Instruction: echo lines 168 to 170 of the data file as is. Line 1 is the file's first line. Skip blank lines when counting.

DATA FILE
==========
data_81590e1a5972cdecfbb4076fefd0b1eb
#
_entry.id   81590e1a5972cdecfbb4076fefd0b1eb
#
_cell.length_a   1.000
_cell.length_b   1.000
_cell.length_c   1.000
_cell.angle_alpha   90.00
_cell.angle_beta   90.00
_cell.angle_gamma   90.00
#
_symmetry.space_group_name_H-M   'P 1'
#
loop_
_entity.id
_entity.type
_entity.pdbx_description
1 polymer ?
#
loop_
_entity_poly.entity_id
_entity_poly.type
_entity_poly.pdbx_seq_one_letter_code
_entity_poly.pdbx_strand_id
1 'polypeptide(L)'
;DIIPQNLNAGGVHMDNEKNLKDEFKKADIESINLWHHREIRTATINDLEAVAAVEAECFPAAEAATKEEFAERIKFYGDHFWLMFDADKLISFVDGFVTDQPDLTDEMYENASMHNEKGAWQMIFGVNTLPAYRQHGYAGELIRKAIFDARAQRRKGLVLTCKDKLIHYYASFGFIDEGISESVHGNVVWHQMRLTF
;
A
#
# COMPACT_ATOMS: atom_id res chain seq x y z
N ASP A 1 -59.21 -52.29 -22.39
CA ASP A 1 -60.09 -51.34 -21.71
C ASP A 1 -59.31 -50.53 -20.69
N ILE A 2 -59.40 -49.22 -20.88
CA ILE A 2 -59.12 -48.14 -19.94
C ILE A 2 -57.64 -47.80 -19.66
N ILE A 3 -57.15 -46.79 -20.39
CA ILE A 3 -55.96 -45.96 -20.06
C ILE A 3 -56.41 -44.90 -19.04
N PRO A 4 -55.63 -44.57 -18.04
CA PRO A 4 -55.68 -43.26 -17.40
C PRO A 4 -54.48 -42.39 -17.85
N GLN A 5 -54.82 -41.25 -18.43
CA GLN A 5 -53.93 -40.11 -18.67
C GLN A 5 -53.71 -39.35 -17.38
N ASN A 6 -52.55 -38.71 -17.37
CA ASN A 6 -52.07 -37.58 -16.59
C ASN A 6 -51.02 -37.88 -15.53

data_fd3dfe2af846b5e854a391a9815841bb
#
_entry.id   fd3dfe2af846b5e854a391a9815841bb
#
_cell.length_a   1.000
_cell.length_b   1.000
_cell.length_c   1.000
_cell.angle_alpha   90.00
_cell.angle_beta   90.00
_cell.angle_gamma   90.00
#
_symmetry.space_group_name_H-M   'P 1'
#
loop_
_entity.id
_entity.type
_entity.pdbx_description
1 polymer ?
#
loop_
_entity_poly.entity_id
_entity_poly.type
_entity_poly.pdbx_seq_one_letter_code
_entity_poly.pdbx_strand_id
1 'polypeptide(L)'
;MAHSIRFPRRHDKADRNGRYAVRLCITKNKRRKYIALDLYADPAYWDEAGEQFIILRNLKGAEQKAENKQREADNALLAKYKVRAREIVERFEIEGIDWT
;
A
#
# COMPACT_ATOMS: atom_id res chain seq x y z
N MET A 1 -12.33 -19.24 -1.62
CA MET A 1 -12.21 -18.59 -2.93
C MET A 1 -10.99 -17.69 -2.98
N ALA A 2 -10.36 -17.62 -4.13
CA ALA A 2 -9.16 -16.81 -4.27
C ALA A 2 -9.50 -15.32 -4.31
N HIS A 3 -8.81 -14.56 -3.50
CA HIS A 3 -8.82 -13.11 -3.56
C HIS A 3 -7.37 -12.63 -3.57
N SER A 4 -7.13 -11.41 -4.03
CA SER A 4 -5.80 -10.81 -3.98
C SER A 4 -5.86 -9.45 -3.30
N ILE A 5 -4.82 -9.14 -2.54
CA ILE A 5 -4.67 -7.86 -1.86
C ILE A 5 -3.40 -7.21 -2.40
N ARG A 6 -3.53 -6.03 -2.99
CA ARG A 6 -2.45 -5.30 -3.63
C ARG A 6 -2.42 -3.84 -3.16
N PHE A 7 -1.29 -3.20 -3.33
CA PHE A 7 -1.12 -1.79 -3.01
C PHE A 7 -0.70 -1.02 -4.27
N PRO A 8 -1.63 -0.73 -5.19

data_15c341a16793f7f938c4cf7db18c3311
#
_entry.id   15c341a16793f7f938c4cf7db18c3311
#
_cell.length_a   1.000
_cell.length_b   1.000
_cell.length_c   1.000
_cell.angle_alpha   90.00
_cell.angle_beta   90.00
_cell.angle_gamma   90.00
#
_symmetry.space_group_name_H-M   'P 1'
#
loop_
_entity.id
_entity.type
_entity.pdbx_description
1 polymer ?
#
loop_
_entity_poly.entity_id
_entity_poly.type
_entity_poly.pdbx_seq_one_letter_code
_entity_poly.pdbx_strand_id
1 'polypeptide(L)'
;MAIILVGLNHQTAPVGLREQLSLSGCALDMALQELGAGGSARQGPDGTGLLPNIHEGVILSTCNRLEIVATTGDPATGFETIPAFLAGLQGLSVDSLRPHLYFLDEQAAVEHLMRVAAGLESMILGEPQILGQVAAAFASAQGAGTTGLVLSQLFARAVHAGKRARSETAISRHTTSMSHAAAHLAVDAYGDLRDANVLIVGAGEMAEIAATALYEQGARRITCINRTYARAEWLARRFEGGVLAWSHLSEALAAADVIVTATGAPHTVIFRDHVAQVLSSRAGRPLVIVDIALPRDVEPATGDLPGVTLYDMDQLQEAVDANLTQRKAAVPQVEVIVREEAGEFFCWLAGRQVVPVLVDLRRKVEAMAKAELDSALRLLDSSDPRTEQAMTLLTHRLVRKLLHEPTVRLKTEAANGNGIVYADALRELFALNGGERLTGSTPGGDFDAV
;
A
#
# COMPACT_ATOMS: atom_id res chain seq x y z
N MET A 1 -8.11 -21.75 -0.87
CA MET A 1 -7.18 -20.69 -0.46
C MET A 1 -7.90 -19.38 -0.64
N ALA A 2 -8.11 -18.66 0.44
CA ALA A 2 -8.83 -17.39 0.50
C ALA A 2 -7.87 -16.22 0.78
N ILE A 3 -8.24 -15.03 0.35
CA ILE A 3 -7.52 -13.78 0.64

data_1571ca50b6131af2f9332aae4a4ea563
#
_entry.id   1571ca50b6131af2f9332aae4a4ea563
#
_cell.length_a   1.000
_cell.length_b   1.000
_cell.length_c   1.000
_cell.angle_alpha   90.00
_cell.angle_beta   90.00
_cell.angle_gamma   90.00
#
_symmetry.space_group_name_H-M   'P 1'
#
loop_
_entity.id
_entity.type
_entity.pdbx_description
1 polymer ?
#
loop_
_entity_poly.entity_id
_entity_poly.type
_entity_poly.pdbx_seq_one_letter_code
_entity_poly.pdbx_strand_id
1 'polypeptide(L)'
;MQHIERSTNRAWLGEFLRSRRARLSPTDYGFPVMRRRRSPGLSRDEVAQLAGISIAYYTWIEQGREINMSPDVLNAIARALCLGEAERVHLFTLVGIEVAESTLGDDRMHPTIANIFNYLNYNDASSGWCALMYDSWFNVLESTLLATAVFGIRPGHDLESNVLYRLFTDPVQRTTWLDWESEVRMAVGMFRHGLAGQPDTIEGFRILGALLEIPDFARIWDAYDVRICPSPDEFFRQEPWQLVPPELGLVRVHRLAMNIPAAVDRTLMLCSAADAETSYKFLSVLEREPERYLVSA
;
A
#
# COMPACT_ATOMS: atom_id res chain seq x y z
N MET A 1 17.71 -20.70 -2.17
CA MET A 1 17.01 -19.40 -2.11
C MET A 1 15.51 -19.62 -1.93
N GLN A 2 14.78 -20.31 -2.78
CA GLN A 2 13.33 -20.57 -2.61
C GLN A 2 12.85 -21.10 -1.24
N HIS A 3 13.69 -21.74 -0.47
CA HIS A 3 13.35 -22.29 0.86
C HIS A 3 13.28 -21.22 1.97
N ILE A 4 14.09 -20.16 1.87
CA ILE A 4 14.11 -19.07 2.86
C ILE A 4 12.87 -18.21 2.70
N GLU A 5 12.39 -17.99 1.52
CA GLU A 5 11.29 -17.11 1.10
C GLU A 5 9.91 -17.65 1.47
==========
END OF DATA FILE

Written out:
# COMPACT_ATOMS: atom_id res chain seq x y z
N MET A 1 17.71 -20.70 -2.17
CA MET A 1 17.01 -19.40 -2.11